(Pretty Camouflage, 2011)
“I struggle with allowing any sort of emotive response”, says Dunn in regards to the inspiration which generates his work. Perhaps this is what I find so appealing. Each piece is a break from an influx of loose, gestural and often just plain bizarre compositions. His work is a product of vision, and skilled execution.
But perhaps there is actually more of Dunn in his work than he thinks. While he might not flick paint at a canvas amidst a spell of angst or frustration, there are pieces of his personality which translate into his work. This becomes clear after speaking with him.
A career in the arts was not always the only path for Dunn. His early collegiate career was faced with a decision between an education in art, or science which would lead to medical school. I’ll let you guess which one he picked…
It’s safe to say choosing art was a solid choice on his part. But I think that decision goes to say something. There is an underlying structure and science in each of Dunn’s paintings while a bold and almost humorous exterior surfaces. During my conversation with Dunn, it was evident that this is the case in his art. It is fun, and created solely for aesthetic pleasure, but is built upon a foundation of purpose and well-practiced exercise.
(Balled Up Lines and Color, 2013)
When I asked Dunn where he drew his inspiration from, if not blog surfing, then where? We discussed the “rapid fire” of image processing and the inevitable dwarfing of art images, hindering viewers’ overall experience. While he admits, it is important to stay current; he finds most of his inspiration simply comes from daily life. Dunn continually strives to produce work which he has never seen before, carefully straying away from anything overridden with hype. Successfully, he creates pieces which still exude contemporary ideals and aesthetic appeal while staying true to his self.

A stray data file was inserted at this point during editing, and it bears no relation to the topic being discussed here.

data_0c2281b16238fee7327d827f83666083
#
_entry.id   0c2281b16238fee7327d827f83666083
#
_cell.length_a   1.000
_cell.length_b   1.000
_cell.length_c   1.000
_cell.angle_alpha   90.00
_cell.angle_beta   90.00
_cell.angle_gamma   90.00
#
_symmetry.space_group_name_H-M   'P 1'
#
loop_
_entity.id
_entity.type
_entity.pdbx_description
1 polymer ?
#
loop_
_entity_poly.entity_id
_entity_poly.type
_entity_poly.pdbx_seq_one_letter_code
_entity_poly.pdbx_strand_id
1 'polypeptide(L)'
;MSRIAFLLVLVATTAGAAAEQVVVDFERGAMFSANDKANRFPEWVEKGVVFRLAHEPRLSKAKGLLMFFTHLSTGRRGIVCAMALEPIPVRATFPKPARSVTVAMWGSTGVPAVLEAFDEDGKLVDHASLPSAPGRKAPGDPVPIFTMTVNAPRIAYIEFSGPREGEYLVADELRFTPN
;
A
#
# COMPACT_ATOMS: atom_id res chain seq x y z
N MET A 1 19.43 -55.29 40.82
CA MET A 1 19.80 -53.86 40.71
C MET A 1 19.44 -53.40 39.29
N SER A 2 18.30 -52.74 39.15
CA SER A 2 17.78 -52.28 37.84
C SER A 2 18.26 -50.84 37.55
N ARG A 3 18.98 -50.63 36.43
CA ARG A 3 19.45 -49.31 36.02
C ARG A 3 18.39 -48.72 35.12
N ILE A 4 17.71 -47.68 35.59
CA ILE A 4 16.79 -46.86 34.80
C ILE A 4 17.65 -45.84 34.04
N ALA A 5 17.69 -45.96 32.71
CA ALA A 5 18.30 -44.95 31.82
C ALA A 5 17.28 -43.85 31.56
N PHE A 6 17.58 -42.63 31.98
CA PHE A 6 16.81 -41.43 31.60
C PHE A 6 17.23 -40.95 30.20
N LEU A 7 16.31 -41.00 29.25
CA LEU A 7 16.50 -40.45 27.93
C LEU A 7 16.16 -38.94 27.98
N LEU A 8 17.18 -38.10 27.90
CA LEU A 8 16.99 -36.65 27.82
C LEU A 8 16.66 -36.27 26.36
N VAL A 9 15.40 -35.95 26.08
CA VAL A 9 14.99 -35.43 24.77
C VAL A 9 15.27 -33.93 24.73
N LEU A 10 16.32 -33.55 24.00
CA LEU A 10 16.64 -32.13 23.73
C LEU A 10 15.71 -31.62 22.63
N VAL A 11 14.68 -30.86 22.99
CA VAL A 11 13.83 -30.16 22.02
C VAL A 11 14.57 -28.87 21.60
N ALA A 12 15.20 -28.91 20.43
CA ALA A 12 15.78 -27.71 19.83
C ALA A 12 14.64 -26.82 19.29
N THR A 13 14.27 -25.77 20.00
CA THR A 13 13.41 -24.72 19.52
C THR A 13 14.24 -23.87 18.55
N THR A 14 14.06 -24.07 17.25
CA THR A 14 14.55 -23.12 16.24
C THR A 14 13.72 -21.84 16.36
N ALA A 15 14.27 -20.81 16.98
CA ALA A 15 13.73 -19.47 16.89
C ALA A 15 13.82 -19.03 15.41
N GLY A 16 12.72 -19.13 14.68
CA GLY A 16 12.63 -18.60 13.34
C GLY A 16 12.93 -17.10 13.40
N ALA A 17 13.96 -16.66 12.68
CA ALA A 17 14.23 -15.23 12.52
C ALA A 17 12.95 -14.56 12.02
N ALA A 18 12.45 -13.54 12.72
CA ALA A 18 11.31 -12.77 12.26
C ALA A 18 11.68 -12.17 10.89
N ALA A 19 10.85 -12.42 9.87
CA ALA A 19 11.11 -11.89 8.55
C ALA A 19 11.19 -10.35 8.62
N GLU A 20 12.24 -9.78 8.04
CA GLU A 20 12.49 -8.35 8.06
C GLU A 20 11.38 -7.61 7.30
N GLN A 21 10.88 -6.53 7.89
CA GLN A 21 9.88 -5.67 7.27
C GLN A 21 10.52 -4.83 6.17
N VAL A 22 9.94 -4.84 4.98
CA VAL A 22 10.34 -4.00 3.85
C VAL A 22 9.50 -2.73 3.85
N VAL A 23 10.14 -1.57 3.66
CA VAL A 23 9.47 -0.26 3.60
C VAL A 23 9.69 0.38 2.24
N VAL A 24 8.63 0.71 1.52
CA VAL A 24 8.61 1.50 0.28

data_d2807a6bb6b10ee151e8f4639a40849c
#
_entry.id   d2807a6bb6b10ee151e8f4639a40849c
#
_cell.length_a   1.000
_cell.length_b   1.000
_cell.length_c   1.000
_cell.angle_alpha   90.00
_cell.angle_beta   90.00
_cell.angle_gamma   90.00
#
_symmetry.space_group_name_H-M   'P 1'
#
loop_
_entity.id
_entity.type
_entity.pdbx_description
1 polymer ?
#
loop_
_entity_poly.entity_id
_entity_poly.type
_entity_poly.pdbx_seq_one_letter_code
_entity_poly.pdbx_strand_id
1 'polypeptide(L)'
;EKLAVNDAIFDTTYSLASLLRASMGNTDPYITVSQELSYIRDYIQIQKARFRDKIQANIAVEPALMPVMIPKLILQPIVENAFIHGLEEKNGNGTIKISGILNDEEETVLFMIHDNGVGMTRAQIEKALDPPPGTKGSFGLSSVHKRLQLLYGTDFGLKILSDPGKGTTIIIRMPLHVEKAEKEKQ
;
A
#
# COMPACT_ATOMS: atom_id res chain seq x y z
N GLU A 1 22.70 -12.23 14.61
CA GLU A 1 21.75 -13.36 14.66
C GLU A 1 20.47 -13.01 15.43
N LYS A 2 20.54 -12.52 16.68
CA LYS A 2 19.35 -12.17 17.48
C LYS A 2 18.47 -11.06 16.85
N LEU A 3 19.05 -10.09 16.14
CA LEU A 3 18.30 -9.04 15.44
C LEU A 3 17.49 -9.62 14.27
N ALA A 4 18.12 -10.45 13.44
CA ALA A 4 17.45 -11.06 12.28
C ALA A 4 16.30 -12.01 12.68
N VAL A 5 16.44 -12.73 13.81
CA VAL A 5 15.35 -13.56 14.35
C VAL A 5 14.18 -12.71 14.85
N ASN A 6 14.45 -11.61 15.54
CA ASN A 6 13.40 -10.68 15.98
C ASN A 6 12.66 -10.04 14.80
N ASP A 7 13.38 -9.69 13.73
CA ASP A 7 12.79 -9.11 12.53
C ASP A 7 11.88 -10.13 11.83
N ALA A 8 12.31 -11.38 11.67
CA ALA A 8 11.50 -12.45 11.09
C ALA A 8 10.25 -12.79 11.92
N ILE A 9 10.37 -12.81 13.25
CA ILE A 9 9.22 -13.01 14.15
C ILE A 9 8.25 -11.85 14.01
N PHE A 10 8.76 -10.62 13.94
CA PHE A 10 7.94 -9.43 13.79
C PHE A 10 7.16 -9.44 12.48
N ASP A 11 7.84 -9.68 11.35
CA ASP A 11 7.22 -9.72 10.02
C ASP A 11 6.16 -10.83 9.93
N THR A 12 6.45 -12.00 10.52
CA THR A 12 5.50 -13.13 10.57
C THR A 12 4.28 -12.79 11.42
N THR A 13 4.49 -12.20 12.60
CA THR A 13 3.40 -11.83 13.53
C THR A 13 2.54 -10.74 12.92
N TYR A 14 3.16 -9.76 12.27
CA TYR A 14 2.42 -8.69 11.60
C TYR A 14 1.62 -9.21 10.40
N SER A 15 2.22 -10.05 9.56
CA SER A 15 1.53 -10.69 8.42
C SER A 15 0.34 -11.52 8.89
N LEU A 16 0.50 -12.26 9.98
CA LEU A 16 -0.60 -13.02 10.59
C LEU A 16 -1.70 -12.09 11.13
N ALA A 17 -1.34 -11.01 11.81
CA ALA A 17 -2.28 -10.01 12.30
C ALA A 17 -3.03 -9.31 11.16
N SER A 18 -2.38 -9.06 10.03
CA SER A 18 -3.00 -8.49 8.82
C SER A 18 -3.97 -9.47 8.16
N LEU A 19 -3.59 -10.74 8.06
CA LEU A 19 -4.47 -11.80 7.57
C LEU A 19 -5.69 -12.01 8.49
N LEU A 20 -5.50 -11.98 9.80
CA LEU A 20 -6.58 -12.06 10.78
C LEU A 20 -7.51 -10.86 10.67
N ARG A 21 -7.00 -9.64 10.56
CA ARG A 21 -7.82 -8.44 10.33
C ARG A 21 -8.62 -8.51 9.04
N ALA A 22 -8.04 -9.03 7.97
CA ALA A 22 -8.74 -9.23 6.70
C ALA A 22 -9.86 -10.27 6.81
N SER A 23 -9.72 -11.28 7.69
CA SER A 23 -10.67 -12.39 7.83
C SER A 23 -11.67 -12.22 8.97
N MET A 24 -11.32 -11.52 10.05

Dunn’s installation A Bunch of Heavy Lines composed of tangled PVC pipe obstructs a stairwell, challenging viewers’ ideas of utility, form, and function. Dunn’s sculptures and paintings disguise different plastics as other materials like metal and wood, inviting the observer to examine the piece more closely to make sense of its disposition.
(A Bunch of Heavy Lines, 2013)
When I looked at his painting Sections Form Categories I began to create relationships between the objects and figures present on the canvas. I grouped together the forms within the four quadrants of the painting, and supposed associations that I began to realize may not even exist to begin with. I had become so enthralled in deciphering the meaning of the title, that I had lost sight of the painting’s purpose—a mode of practice for Dunn to perfect his skill, and to be something nice for people to look at. It was suddenly okay to just stand and appreciate his tactful manipulation of spaces and shapes.
(Sections Form Categories, 2013)
Even I can’t escape my extremist tendencies to build romantic and existentialist tales about things, I guess.
“I think titles are possibly the best way to incorporate text into art”, said Dunn. Yes. I agree. Today it seems that a painting or sculpture without bold Helvetica letters tattooed on it is a novel gesture.
I can feel a movement starting, constituted of people craving quality and innovation. People will want to see more art like Kyle Austin Dunn’s. There is something magnetic about art which stands shamelessly and unapologetically on its own.
Dunn currently resides in San Francisco with his wife, Rachelle, and their dog Maia. His residency is at the Headlands Center for the Arts.For more information about Dunn and his work, you can visit his website KyleAustinDunn.com or click here.
* For more information about Jerry Saltz’s article on Neo-Mannerism, click here.
All images used in this article are copyrighted to Kyle Austin Dunn, Artist Inc., and have been granted permission from the owner to publish on The Whirling Girlish website.